Large Collection of New STEM Related eBooks Acquired

Howard-Tilton Memorial Library and the Matas Health Sciences Library have partnered to acquire an All Access EBook Collection from the prominent publisher Elsevier Science. 

The subscription provides access to nearly all eBooks on Elsevier’s ScienceDirect platform including forthcoming 2020 titles.  This includes around 30,500 general monographs, more than 3,500 book and handbook series titles, more than 260 e-textbooks, and more than 200 reference works such as handbooks and encyclopedias. 

Access is available through individual records in the library catalog and Library Search discovery tool, and from the ScienceDirect platform linked in the library’s databases list. Interestingly, another primary means of access to these eBooks or article-like chapters within them is through the live URL links embedded in footnotes and lists of references in millions of other Elsevier publications and publications on other publisher and open access platforms (including articles, eBooks, preprints, and conference papers).  This is enabled through an Open URL cross-reference linking system employed the library.  This flyer from Elsevier discusses the increasingly symbiotic connections between journal and monographic literature in STEM disciplines and the social sciences.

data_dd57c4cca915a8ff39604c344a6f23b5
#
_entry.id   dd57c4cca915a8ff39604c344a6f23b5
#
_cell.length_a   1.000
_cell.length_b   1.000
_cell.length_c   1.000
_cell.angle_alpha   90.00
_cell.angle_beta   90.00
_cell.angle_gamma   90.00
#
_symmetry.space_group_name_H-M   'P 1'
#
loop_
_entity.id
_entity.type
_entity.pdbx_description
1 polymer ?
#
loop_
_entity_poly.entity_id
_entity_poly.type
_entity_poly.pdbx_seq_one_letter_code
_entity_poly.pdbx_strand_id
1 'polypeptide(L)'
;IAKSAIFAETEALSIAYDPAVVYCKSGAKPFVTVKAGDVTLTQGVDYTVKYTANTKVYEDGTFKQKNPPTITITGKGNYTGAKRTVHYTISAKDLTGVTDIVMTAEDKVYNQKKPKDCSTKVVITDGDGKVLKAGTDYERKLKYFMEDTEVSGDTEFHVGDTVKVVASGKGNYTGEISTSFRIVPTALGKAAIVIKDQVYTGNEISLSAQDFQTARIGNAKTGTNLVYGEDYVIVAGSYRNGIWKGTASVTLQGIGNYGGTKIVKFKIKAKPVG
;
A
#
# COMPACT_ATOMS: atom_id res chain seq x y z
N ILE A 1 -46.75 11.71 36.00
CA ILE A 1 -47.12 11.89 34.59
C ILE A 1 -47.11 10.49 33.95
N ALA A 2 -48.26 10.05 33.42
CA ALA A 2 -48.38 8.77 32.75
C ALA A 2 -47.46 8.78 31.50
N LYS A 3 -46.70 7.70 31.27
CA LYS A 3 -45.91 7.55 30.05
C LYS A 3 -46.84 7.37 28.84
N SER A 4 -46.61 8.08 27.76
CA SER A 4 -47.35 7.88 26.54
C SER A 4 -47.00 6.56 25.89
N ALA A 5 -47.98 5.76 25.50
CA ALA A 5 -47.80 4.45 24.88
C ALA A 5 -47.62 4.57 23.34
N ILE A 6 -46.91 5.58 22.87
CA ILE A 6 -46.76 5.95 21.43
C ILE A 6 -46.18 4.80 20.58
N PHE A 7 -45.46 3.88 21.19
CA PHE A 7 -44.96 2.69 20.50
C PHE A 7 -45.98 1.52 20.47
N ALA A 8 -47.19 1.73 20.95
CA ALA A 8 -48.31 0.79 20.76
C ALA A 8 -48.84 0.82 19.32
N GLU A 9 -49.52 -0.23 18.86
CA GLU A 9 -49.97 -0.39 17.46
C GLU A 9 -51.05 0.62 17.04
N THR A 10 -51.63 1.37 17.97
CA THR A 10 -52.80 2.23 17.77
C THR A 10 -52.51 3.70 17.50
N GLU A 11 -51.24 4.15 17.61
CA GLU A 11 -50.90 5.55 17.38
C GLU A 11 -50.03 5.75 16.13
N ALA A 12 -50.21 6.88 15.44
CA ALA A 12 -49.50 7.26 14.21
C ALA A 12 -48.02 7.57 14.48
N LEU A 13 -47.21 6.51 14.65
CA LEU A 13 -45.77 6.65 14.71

Elsevier is a publishing and analytics company specializing in scientific, technical, and medical content. Based in the Netherlands, its products also include 2,500 high impact journals such as The Lancet and Cell, the ClinicalKey search engine for clinicians, and digital tools for data-management, instruction, and publication impact assessment.  Howard-Tilton Memorial Library also actively acquires eBooks from other top STEM publishers as well.  Springer | Nature | Palgrave, Wiley, and Morgan & Claypool are common examples. It also supports Open Access monograph publishing initatives such as Knowledge Unlatched (KU).

The library has collected more than 1.3 million eBooks overall--with subject coverage spread across humanities, social sciences, and STEM disciplines.  In the humanities this includes titles combined in very large historical collections representing, from a few examples, most book titles published in England from 1475 to 1700 and in America from 1639 to 1918, plus large numbers of historical collections covering digitized library and archival collections with materials from throughout the world, in a variety of languages. Not all libraries have acquired published digital collections on this scale and of this scope.  Millions more titles are accessible to Tulane readers through the library’s membership in HathiTrust.

Andy Corrigan